Participants, who were followed for a mean of 29 months after balloon dilation, demonstrated significant reduction in the mean overall ETDQ-7 score compared with baseline. Middle ear assessments were also significantly improved at the long-term follow-up period. Eustachian tube balloon dilation results in a long-term improvement for patients with persistent ETD.


The authors wish to thank the study investigators and coordinators: Rodney J. Schlosser, M.D., Zachary M. Soler, M.D., Mark J. Hoy, M.D., Habib G. Rizk, M.D., Theodore R. McRackan, M.D., and Christopher F. D’Esposito, B.S., Department of Otolaryngology–Head and Neck Surgery, Medical University of South Carolina, Charleston, South Carolina; Roger J. Simpson, M.D., and Brooke Luenenborg, PA-C, Ear Nose Throat and Sinus Clinic, LLC, North Platte, Nebraska; Michael J. Clark, M.D. and Irmgard Lewis, Donald Guthrie Foundation, Sayre, Pennsylvania; Andrew Clark, P.A., Austin Ear Clinic, Austin, Texas; and Diana McClernon, Colorado Sinus Institute, Denver, Colorado.


1. Meyer TA, O’Malley EM, Schlosser RJ, et al. A randomized controlled trial of balloon dilation as a treatment for persistent Eustachian tube dysfunction with 1-year follow-up. Otol Neurotol 2018; 39:894902.
2. Poe D, Anand V, Dean M, et al. Balloon dilation of the Eustachian tube for dilatory dysfunction: a randomized controlled trial. Laryngoscope 2018; 128:12001206.
3. McCoul ED, Anand VK, Christos PJ. Validating the clinical assessment of Eustachian tube dysfunction: the Eustachian Tube Dysfunction Questionnaire (ETDQ-7). Laryngoscope 2012; 122:11371141.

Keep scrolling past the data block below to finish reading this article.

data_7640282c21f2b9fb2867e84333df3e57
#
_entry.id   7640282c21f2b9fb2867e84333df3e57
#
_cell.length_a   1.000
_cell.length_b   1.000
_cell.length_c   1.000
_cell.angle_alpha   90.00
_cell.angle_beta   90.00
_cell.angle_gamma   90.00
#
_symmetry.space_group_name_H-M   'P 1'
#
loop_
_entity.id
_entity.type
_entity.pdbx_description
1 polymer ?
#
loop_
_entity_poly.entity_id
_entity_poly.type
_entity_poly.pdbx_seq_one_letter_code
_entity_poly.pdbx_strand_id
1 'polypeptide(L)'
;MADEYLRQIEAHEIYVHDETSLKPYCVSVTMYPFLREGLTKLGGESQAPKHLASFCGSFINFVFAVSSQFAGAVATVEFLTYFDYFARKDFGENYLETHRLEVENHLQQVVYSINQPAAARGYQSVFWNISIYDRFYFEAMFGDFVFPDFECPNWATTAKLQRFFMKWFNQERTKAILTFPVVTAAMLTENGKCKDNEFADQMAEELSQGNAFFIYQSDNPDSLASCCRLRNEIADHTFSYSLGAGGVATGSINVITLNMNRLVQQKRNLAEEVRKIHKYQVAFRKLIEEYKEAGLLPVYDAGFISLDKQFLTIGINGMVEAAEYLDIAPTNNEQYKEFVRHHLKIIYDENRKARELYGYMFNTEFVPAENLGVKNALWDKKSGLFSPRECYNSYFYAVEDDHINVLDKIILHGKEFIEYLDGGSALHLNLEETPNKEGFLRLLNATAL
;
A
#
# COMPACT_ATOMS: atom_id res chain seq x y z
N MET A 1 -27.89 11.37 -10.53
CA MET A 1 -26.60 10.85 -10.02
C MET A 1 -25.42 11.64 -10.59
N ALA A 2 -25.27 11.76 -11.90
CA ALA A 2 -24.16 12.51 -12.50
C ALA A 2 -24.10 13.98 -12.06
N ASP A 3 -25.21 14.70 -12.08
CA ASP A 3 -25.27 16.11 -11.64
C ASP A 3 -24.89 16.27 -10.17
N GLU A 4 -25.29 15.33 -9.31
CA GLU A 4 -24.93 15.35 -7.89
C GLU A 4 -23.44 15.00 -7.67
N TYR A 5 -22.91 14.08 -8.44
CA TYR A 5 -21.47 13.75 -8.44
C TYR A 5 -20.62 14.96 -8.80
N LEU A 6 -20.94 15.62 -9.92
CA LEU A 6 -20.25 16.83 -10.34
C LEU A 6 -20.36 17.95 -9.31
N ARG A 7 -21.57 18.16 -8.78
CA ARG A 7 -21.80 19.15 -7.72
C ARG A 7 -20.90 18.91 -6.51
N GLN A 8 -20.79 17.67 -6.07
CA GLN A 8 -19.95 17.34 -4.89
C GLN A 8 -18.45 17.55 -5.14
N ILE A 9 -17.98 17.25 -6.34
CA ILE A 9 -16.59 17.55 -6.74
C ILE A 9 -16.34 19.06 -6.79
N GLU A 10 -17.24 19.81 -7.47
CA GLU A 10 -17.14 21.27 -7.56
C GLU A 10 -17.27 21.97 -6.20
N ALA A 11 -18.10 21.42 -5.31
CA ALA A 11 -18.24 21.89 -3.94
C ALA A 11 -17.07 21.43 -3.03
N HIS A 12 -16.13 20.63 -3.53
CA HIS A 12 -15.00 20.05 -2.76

4. McCoul ED, Anand VK. Eustachian tube balloon dilation surgery. Int Forum Allergy Rhinol 2012; 2:191198.
5. Van Roeyen S, Van de Heyning P, Van Rompaey V. Value and discriminative power of the seven-item Eustachian Tube Dysfunction Questionnaire. Laryngoscope 2015; 125:25532556.
6. Van Roeyen S, Van de Heyning P, Van Rompaey V. Responsiveness of the 7-item Eustachian Tube Dysfunction Questionnaire. J Int Adv Otol 2016; 12:106108.
7. Bowles PF, Agrawal S, Salam MA. Balloon tuboplasty in patients with Eustachian tube dysfunction: a prospective study in 39 patients (55 ears). Clin Otolaryngol 2017; 42:10571060.
8. Marino MJ, Ling LC, Yao WC, Luong A, Citardi MJ. Eustachian tube dysfunction symptoms in patients treated in a tertiary rhinology clinic. Int Forum Allergy Rhinol 2017; 7:11351139.
9. Singh T, Taneja V, Kulendra K, Farr M, Robinson J, Rejali D. Balloon Eustachian tuboplasty treatment of longstanding Eustachian tube dysfunction. J Laryngol Otol 2017; 131:614619.
10. Harju T, Kivekas I, Numminen J, Rautiainen M. The effect of inferior turbinate surgery on ear symptoms. Laryngoscope 2018; 128:568572.
11. Schilder ADM, Bhutta MF, Butler CC, et al. Eustachian tube dysfunction: consensus statement on definition, types, clinical presentation and diagnosis. Clin Otolaryngol 2015; 40:407411.
12. Smith ME, Tysome JR. Tests of Eustachian tube function: a review. Clin Otolaryngol 2015; 40:300311.
13. Tailor BV, Smith ME, Hutchinson PJA, Tysome JR. Outcome measures for baro-challenge-induced Eustachian tube dysfunction: a systematic review. Otol Neurotol 2017; 39:138149.

7-item Eustachian Tube Dysfunction Questionnaire; Balloon dilation; Eustachian tube; Eustachian tube dysfunction; Long-term outcomes; Patient-reported outcome measures

Copyright © 2019 The Author(s). Published by Wolters Kluwer Health, Inc. on behalf of Otology & Neurotology, Inc.